PAYT Bulletin: Summer 2000The PAYT Bulletin is designed to help solid waste planners and others get the latest pay-as-you-throw news and events. Use the links below to read articles from the Summer 2000 issue. To review other issues of the Bulletin, use the links on the right side of this page.
- Massachusetts Makes PAYT a Priority
- More PAYT Superstars
- Study Recommends Statewide PAYT for Massachusetts
- Economic Incentives Work
Massachusetts Makes PAYT a Priority
For years, the West Coast has been the PAYT leader, but recently New England has started gaining ground. Nowhere is the trend more evident than in the Commonwealth of Massachusetts. With more than 95 communities with PAYT programs, including more than 30 established in the past 5 years, Massachusetts has proven itself a leader in providing its towns and cities with the resources they need to implement unit-based pricing.
The Workshop Way
In a more targeted effort to encourage communities to switch to
PAYT, Massachusetts Department of Environmental Protection (DEP)
began offering PAYT workshops in 1995. DEP holds four half-day workshops
a year in the southeastern, northeastern, central, and western regions
of the state. DEP targets Board of Selectmen members, department
of public works directors, recycling staff, advisory committee members,
and any other interested parties. The workshops include discussions
on full cost accounting and setting rates, as well as roundtable
sessions to address specific issues participants may have. In 2000,
DEP hopes to hold a workshop covering PAYT strategies for municipalities
with populations of 200,000 and more.
Give Them an Incentive
As landfills began reaching capacity and new ones were prohibited,
Massachusetts, like many other states, needed to find a way to encourage
source reduction and recycling. In 1995, the Massachusetts DEP began
the Municipal Recycling Incentive Program (MRIP), which provides
performance-based grants to municipalities. The program, which is
designed to increase recycling and stimulate demand for recycled
products, awards $8 per ton to curbside recycling programs and $4
per ton for drop-off programs. To participate in the program, communities
must meet a set of minimum requirements and elective criteria covering
recycling participation, access to recycling and composting programs,
and purchase of recycled-content products. If a municipality has
a unit-based pricing program, however, it is only required to meet
the buy recycled criteria.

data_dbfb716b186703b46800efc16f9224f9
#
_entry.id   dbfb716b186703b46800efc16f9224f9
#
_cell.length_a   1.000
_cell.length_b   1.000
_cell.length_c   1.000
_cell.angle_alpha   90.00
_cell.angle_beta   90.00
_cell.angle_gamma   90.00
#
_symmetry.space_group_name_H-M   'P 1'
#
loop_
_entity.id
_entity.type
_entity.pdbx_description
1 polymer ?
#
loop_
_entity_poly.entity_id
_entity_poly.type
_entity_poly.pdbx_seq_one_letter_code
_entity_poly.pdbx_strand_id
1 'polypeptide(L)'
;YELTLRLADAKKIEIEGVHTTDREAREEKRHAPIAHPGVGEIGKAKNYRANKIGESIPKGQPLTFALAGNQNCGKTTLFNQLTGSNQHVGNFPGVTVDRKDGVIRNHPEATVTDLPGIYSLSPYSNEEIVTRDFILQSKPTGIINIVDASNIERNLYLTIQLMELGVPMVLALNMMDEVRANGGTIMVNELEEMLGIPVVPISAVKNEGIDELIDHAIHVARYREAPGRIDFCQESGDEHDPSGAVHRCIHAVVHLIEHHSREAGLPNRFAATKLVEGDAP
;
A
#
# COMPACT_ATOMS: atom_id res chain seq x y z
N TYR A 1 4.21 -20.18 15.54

Success Speaks for Itself
Frequently, the best way to spread the word about the benefits of PAYT is to let the program speak for itself. Massachusetts has noticed a "cluster effect" often occurs soon after one community implements a PAYT program. In southeastern Massachusetts, Seekonk switched to a unit pricing system in 1992. In the course of 8 years, seven surrounding communities also launched PAYT programs, and two more are imminent.
"People see the results and think, 'If they could do that there, why can't we do it here?'" relates Joseph Lambert, recycling and solid waste planner at Massachusetts DEP. "When a dialogue on PAYT starts on a local and personal level, that can be the best outreach strategy there is." Massachusetts has found the cluster effect can even span state borders. Communities in Rhode Island and New Hampshire have begun PAYT programs after adjacent Massachusetts communities made the switch.
Is It Really Successful?
Is PAYT really working in Massachusetts? The answer is a resounding "yes!" From fiscal year 1999 to fiscal year 2000, North Attleborough decreased its tonnage disposed by 44 percent, Royalston by 42 percent, and Needham by 41 percent. Recycling rates increased significantly in PAYT communities listed in the table below.
|Community||Recycling Rate Before PAYT (%)||Recycling Rate After 1 Year (%)|
PAYT is everywhere-the East Coast, West Coast, and all points in between! Following are summaries of a few successful PAYT programs and the issues they have faced.
- Berkeley, California-Continuing to Improve
- Making It Better in Fort Collins
- Keeping It Simple Is the Key to Success
- Education Encourages PAYT in Wilmington
- Pennsylvania Town Demonstrates PAYT Concept
Berkeley, California-Continuing to Improve>Berkeley, California (population 105,000), is no stranger to PAYT, enjoying its benefits since the 1970s. These days, Berkeley is working to improve its PAYT program by moving from an annual billing cycle, included in citizens' tax bills, to a quarterly waste collection bill. This billing shift will allow citizens to more clearly see the connection between the amount they pay for waste collection and the amount of waste collected each quarter. Another future improvement will offer lower rates to households that source separate their waste.
Under a variable rate system, Berkeley's citizens pay about $6.50
for a 13-gallon container, $15 for a 32-gallon container, $30 for
a 64-gallon container, or $45 for a 96-gallon container, which can
be collected as often as three times a week. Berkeley's program
also includes recycling collection once a week and yard waste collection
twice a week. For more information on Berkeley's PAYT program, contact
Tanya Levy at 510 644-8891, Ext. 238.
Making It Better in Fort CollinsA PAYT program helped a Colorado city boost an already impressive recycling rate. In the 3 years following Fort Collins' (population 114,000) switch to PAYT in 1996, its recycling participation rate jumped from 60 to 83 percent. Adding to its success, Fort Collins decreased waste collection by approximately 8,000 tons from 1995 to 1999, even though the city is experiencing an annual 4 percent growth in population.